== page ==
The evangelical fire reached such heights, in fact, that one swath of western and central New York state came to be known as the Burned-Over District.
Charles Grandison Finney, the influential revivalist preacher who first coined the term, explained that the residents of this area had experienced so many revivals by different religious groups that that there were no more souls to awaken to the fire of spiritual conversion.
Residents of urban centers, rural farmlands, and frontier territories alike flocked to religious revivals and camp meetings, where intense physical and emotional enthusiasm accompanied evangelical conversion.
The Second Great Awakening emerged in response to powerful intellectual and social currents.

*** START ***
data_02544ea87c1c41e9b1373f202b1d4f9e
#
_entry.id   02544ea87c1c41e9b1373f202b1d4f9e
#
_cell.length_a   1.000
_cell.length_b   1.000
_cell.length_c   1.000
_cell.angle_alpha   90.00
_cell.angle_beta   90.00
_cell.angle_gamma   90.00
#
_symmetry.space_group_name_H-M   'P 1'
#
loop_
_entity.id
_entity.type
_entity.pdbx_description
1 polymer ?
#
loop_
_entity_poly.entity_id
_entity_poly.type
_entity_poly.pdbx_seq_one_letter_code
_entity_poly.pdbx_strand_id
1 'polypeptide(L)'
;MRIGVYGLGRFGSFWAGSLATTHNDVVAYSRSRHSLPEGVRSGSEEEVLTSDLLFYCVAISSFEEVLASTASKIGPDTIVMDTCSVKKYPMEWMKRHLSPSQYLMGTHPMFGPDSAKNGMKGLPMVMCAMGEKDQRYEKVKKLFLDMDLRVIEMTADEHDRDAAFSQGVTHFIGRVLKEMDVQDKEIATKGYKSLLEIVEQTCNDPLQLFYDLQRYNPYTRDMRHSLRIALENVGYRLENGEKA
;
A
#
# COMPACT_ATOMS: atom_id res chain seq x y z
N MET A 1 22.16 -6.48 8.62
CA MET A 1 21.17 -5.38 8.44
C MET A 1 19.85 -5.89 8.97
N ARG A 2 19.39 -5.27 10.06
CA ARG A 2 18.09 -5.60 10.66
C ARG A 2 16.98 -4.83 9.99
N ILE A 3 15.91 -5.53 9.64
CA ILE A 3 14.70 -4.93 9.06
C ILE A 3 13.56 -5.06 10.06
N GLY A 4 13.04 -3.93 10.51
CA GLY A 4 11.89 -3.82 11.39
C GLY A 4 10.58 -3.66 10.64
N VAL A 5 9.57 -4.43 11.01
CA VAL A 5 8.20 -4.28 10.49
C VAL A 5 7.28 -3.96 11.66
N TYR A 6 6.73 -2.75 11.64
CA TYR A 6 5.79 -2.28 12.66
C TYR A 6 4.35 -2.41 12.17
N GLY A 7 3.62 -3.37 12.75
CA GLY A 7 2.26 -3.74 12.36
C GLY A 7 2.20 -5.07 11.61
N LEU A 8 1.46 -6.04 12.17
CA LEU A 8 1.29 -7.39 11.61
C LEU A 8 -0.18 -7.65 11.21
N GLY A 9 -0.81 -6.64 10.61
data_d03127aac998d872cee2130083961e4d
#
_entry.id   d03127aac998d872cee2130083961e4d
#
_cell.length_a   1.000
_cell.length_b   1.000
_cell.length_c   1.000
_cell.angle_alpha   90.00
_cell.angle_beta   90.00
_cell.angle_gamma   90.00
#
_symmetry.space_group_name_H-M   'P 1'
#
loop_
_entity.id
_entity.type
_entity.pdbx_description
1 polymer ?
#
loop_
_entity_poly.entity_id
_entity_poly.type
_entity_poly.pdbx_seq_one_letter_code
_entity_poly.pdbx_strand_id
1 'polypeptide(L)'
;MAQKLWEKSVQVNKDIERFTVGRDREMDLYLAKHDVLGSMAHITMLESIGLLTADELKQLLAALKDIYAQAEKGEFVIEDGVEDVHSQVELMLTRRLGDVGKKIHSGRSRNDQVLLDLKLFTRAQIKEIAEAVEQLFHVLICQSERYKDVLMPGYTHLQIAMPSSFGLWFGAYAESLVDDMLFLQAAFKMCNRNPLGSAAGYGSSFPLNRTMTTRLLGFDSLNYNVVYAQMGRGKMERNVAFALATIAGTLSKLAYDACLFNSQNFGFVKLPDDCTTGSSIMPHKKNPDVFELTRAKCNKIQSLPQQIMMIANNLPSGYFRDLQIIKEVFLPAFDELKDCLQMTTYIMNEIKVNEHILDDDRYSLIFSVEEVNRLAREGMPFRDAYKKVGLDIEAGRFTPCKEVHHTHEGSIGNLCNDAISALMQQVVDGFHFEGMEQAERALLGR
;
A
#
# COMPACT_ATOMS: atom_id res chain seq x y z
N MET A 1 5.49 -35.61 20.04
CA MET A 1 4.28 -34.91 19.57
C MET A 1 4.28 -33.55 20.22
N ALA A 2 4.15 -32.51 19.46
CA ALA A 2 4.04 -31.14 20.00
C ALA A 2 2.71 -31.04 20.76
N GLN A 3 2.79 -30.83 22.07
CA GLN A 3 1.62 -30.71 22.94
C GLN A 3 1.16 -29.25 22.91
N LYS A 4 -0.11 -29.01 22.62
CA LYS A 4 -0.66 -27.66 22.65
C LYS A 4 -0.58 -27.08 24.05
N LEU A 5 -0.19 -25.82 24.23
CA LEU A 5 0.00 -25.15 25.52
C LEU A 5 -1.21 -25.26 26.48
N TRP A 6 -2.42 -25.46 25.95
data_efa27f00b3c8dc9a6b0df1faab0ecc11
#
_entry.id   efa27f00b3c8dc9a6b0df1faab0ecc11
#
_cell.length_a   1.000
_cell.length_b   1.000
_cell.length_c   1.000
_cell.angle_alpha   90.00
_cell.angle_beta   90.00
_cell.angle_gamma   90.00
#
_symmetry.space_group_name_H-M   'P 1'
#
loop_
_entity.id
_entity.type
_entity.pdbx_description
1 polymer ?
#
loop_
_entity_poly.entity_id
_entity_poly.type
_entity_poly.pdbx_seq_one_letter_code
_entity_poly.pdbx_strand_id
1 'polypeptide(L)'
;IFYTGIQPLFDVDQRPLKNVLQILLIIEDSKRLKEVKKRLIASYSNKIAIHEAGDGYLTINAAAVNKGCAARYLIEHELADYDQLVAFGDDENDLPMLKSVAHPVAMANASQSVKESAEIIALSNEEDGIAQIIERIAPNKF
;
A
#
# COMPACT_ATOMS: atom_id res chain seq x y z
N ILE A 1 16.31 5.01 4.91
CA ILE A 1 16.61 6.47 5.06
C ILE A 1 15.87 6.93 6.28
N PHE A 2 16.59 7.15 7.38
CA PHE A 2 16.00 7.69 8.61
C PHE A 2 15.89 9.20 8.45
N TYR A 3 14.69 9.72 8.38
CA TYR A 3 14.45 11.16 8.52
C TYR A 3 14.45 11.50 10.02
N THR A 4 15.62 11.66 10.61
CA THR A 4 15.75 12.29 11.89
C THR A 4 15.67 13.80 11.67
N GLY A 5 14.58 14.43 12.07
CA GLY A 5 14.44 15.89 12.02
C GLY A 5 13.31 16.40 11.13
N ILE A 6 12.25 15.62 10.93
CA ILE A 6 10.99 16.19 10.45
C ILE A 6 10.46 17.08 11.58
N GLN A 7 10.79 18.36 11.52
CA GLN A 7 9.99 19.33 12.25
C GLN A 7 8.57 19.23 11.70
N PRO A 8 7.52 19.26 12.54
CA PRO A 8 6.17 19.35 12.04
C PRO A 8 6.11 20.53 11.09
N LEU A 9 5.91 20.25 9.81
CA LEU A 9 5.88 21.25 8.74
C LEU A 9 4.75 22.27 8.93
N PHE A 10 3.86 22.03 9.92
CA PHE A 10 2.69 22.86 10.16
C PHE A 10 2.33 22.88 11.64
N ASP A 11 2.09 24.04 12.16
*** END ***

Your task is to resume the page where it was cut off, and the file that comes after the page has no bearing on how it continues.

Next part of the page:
Americans looked on these changes with a mixture of enthusiasm and suspicion, wondering how the moral fabric of the new nation would hold up to emerging social challenges.
Increasingly, many turned to two powerful tools to help understand and manage the various transformations: spiritual revivalism and social reform.
Camp meetings captured the democratizing spirit of the American Revolution, but revivals also provided a unifying moral order and new sense of spiritual community for Americans struggling with the great changes of the day.
The market revolution, western expansion, and European immigration all challenged traditional bonds of authority, and evangelicalism promised equal measures of excitement and order.
The Cane Ridge Revival drew thousands of people, and possibly as many as one of every ten residents of Kentucky.
Methodist, Baptist, and Presbyterian preachers all delivered passionate sermons, exhorting the crowds to strive for their own salvation.